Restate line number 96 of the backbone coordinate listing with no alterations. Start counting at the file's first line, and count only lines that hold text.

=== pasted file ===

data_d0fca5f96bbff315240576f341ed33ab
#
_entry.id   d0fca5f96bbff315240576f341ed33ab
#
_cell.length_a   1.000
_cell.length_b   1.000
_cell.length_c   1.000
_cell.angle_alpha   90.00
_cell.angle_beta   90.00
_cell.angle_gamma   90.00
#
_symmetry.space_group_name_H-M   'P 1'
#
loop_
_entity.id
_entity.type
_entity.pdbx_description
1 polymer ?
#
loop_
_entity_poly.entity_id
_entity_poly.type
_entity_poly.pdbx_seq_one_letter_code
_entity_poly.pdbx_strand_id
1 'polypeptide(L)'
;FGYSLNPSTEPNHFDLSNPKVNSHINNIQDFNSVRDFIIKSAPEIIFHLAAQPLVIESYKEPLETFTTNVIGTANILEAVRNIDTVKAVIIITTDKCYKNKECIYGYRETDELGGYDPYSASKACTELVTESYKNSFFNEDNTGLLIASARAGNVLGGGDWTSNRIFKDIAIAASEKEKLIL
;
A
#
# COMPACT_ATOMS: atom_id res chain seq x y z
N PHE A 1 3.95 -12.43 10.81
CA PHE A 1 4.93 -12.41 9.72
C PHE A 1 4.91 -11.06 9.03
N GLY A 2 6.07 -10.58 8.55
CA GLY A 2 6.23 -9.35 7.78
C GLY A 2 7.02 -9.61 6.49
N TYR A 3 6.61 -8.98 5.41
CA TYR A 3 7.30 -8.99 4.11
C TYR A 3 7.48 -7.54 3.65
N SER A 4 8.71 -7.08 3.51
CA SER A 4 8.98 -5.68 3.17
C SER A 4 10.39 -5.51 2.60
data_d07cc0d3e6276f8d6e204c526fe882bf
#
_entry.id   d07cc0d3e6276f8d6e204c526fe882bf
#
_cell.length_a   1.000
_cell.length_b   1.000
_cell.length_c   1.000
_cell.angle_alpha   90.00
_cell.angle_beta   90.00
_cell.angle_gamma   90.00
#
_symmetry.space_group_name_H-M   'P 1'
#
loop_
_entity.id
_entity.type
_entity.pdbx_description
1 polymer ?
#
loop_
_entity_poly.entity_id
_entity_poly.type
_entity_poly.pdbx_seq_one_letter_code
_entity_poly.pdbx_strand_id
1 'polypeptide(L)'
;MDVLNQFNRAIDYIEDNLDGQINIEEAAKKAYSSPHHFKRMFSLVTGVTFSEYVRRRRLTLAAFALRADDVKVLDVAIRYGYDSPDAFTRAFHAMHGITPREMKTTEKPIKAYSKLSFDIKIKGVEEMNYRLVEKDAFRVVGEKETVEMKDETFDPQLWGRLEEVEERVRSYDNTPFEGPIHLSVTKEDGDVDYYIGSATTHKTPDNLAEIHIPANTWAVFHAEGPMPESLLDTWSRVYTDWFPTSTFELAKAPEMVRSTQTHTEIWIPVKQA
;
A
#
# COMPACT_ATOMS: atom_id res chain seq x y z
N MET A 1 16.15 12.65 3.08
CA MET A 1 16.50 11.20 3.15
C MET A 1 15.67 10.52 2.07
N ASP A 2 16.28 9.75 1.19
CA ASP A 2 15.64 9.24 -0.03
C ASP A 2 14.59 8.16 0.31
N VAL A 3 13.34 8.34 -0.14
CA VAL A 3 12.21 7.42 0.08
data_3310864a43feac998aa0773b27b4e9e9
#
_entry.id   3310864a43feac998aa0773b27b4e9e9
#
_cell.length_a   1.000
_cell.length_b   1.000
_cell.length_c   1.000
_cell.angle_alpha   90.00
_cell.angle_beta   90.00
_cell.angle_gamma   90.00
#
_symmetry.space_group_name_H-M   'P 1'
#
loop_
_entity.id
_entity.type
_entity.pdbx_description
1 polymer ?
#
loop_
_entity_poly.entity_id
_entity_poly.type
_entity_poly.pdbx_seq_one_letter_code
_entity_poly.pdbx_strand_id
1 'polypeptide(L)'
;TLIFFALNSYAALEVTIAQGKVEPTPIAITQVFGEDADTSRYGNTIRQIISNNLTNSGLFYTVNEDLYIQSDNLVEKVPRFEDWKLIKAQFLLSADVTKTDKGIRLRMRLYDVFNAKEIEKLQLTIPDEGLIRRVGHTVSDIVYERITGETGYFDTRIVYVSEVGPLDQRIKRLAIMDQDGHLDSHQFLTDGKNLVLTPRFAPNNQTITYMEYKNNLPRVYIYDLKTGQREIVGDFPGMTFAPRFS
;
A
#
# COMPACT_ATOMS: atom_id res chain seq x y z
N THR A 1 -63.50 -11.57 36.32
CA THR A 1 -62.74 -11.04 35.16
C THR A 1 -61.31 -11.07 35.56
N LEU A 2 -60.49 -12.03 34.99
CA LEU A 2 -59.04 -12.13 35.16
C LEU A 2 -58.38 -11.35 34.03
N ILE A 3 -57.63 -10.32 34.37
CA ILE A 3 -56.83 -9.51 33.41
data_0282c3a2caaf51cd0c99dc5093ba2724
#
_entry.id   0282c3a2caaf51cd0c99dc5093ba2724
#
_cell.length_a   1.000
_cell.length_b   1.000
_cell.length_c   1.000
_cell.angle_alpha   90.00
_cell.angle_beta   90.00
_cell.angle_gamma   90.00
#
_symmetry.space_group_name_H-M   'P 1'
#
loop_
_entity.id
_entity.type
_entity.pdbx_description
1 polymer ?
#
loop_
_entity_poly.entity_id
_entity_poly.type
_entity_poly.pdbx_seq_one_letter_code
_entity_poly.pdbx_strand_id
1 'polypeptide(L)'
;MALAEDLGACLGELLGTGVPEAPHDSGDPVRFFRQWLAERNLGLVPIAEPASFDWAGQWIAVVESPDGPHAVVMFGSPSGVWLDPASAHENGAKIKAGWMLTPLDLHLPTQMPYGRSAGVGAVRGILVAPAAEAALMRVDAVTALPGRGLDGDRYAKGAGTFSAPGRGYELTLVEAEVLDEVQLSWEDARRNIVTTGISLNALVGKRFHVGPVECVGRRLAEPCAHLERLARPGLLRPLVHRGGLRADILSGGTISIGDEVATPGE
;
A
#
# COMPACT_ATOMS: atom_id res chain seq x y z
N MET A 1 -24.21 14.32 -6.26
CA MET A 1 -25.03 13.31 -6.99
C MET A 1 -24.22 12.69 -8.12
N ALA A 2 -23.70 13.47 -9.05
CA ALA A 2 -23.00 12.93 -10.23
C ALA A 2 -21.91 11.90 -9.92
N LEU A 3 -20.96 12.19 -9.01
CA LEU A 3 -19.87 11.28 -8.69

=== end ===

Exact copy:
_entity.type